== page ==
Reading a menu in French is tricky, and takes a lot of practice. It also helps to travel with a pocket French-English dictionary. Photo: Jessica Crothers.

Walking The Fine Line

Half the battle in France for an American is acting the part. Life on a trip in France follows some predictable patterns. Often the American is forced to figure out the mores and customs of the local restaurants. The American will inevitably figure out that breakfast means a bunch of different drinks (boissons chauds) and no food save for an old croissant, and that dinner begins at 7:00 p.m. at the earliest.

But the American will inexorably stumble over the nuances of obtaining the check, paying for the check, and even placing the order. Mastering this is tricky, and often comes with an audience of amused locals. Confidence is key here. N’ayez pas peu, I can speak like a four-year-old; problem solved. Or so I thought.

The American must learn how to be confident, but not abrasive. Neither defiant nor subservient. The Frenchman can smell fear, but can just as easily snuff out hubris. Both of which will result in humiliating defeat for the American. But mastering this fine line can lead to truly delightful experiences and a genuine interaction with the French people. For years. we were told the French were rude, and the Americans were obnoxious. Neither absolute rings true.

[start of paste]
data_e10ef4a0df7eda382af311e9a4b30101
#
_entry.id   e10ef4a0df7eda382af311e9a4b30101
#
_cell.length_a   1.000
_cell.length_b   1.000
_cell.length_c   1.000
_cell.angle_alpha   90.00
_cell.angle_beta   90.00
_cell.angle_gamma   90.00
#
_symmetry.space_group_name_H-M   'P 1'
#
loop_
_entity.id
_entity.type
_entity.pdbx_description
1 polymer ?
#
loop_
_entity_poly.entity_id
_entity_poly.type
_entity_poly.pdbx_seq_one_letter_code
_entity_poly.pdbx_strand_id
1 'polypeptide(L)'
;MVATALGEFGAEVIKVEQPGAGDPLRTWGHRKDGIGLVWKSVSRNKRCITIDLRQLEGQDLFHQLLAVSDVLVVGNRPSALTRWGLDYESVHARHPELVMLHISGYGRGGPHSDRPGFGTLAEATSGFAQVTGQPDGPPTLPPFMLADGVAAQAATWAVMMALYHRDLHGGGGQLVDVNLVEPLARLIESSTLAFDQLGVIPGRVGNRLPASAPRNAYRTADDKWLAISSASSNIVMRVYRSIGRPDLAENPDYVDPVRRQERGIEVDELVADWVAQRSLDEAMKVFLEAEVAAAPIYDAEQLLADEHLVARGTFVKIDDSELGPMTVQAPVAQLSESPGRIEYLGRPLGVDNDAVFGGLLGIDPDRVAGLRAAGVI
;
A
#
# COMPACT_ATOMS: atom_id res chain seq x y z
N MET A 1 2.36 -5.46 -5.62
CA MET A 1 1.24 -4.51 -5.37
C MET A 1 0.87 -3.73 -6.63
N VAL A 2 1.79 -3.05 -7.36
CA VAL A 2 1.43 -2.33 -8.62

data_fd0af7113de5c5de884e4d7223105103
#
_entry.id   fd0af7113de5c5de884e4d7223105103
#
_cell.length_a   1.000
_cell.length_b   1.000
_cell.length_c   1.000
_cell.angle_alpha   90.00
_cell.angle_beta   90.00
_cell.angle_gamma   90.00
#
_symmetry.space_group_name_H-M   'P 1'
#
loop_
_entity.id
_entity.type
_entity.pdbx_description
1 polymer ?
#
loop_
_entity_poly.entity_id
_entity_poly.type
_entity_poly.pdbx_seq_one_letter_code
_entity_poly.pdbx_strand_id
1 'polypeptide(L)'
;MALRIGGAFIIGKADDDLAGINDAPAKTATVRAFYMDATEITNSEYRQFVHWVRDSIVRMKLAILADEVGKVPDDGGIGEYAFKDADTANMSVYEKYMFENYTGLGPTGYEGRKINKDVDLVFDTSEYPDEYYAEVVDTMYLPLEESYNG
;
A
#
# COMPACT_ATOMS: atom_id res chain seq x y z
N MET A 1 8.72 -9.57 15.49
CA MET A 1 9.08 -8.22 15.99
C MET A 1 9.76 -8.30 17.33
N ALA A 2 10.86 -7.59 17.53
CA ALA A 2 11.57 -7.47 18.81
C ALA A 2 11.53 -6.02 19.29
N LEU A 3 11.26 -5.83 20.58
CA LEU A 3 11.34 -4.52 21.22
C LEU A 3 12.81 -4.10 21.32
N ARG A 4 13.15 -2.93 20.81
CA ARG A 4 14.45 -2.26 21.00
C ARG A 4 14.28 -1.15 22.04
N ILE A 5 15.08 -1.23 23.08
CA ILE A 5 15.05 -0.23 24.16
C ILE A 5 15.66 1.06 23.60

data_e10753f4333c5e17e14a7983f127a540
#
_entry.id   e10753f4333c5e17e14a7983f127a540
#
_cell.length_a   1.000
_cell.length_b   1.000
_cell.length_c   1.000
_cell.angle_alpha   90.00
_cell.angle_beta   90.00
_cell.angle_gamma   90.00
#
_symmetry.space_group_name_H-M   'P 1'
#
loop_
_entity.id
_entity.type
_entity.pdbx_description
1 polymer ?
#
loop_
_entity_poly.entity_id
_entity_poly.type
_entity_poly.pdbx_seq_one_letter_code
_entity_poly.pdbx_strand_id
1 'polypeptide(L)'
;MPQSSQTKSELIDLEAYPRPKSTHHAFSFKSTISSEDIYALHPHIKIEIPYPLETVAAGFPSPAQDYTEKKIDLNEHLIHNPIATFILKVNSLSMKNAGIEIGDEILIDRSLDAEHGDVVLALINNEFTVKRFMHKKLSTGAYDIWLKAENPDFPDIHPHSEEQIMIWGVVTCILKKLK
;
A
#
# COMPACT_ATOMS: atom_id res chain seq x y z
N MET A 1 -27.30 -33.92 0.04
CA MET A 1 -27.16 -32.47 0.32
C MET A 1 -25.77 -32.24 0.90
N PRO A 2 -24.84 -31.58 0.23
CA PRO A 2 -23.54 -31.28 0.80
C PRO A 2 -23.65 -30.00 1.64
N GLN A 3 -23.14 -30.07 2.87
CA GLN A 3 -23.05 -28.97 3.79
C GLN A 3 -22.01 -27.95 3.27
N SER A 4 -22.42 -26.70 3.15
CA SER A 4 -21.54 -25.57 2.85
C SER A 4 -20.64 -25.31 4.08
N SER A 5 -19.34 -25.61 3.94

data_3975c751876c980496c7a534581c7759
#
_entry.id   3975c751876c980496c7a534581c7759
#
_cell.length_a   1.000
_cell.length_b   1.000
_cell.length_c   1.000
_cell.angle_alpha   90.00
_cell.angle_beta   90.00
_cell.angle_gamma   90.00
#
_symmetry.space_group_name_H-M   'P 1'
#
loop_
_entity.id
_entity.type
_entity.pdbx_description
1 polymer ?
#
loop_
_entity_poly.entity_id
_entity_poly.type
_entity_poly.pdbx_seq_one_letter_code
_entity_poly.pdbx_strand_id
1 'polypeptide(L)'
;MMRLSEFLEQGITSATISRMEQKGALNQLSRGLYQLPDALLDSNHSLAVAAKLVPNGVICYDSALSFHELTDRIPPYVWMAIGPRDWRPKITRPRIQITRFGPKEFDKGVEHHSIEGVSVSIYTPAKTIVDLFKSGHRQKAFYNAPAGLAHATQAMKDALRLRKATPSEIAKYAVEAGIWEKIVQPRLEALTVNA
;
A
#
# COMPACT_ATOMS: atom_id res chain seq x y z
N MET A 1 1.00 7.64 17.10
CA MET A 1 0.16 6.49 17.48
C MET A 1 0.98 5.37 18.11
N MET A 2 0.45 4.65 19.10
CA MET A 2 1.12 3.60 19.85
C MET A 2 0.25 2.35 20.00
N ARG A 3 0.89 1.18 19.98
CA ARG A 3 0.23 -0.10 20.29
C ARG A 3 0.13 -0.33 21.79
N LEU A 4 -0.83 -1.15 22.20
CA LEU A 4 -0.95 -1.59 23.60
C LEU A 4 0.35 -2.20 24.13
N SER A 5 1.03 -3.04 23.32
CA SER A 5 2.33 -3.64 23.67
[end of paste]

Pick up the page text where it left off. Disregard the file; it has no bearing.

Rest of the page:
Café on the main beach in Collioure, France. Speaking a bit of French can help you get a beachfront table at a busy, seaside café. Photo: James Olsen.

The dance requires practice, and at times I felt like we had made little progress. You will crash and burn, doubtless. But when my daughter got a smile out of a waitress by asking for more cacahuettes (peanuts), and I finally allowed myself to enjoy the apero hour, it was worth it. The process is part of the destination.

Pizza Machine

On one of our drives in Normandy, we had been on the road for 15 minutes when my kids started asking for pizza. We’d had ample time to eat a healthy breakfast at home just moments before. Yet, here we were in rural France, with hungry kids asking for pizza, and it was only 10:15 in the morning! I was beginning to explain to the kids that some things just weren’t going to be possible, when something caught my eye. In a town of less than 5,000, in rural Normandy, France, there was a machine in a parking lot, with what looked like a pizza on the side. What is this, I thought quietly. I’ve heard of water mirages in the desert when people are dying of thirst. This seemed like the equivalent. All I needed was some pizza, any pizza, and the odds were long. I must have been imagining this thing–whatever it was.

Nope, it was real. This was the almighty pizza machine. There we were (did I mention in rural France?), paying seven Euros on a credit card, and having a box of hot pizza spit out of the machine, with a small disposable pizza cutter, in three minutes. The pizza was the best we’d had on the trip thus far. When my son asked me how the machine worked, I truthfully told him that some things are just magic, son. While the family took the pizza back to the car, I stayed for a moment. I knelt before the machine, with a tear in my eye, and quietly prayed. Almighty pizza machine.